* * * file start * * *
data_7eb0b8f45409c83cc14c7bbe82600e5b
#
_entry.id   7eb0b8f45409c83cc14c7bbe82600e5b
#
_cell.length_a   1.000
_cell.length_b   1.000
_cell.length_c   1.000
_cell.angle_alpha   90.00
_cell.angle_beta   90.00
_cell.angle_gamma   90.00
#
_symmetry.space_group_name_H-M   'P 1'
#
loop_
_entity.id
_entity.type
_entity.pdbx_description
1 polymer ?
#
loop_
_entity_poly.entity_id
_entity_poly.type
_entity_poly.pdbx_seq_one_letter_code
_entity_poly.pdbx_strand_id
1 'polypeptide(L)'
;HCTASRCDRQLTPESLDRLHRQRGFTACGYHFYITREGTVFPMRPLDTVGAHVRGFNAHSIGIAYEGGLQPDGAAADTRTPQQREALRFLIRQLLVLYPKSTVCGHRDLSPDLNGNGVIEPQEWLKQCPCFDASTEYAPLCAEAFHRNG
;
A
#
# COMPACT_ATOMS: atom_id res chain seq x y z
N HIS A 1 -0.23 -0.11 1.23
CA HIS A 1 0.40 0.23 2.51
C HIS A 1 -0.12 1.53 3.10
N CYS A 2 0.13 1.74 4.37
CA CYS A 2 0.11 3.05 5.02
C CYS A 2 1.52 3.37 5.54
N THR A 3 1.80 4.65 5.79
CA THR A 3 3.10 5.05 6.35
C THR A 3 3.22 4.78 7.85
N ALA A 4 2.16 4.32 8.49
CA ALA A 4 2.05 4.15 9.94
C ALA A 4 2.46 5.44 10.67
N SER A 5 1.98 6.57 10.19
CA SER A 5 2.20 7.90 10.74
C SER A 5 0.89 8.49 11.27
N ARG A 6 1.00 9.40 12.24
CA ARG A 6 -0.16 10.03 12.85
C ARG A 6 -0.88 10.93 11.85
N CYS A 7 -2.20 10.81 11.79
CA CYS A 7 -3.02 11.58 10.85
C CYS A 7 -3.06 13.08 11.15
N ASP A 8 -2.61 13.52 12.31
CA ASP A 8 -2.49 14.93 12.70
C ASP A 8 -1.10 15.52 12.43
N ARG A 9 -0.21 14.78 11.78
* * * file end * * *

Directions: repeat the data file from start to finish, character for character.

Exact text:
data_7eb0b8f45409c83cc14c7bbe82600e5b
#
_entry.id   7eb0b8f45409c83cc14c7bbe82600e5b
#
_cell.length_a   1.000
_cell.length_b   1.000
_cell.length_c   1.000
_cell.angle_alpha   90.00
_cell.angle_beta   90.00
_cell.angle_gamma   90.00
#
_symmetry.space_group_name_H-M   'P 1'
#
loop_
_entity.id
_entity.type
_entity.pdbx_description
1 polymer ?
#
loop_
_entity_poly.entity_id
_entity_poly.type
_entity_poly.pdbx_seq_one_letter_code
_entity_poly.pdbx_strand_id
1 'polypeptide(L)'
;HCTASRCDRQLTPESLDRLHRQRGFTACGYHFYITREGTVFPMRPLDTVGAHVRGFNAHSIGIAYEGGLQPDGAAADTRTPQQREALRFLIRQLLVLYPKSTVCGHRDLSPDLNGNGVIEPQEWLKQCPCFDASTEYAPLCAEAFHRNG
;
A
#
# COMPACT_ATOMS: atom_id res chain seq x y z
N HIS A 1 -0.23 -0.11 1.23
CA HIS A 1 0.40 0.23 2.51
C HIS A 1 -0.12 1.53 3.10
N CYS A 2 0.13 1.74 4.37
CA CYS A 2 0.11 3.05 5.02
C CYS A 2 1.52 3.37 5.54
N THR A 3 1.80 4.65 5.79
CA THR A 3 3.10 5.05 6.35
C THR A 3 3.22 4.78 7.85
N ALA A 4 2.16 4.32 8.49
CA ALA A 4 2.05 4.15 9.94
C ALA A 4 2.46 5.44 10.67
N SER A 5 1.98 6.57 10.19
CA SER A 5 2.20 7.90 10.74
C SER A 5 0.89 8.49 11.27
N ARG A 6 1.00 9.40 12.24
CA ARG A 6 -0.16 10.03 12.85
C ARG A 6 -0.88 10.93 11.85
N CYS A 7 -2.20 10.81 11.79
CA CYS A 7 -3.02 11.58 10.85
C CYS A 7 -3.06 13.08 11.15
N ASP A 8 -2.61 13.52 12.31
CA ASP A 8 -2.49 14.93 12.70
C ASP A 8 -1.10 15.52 12.43
N ARG A 9 -0.21 14.78 11.78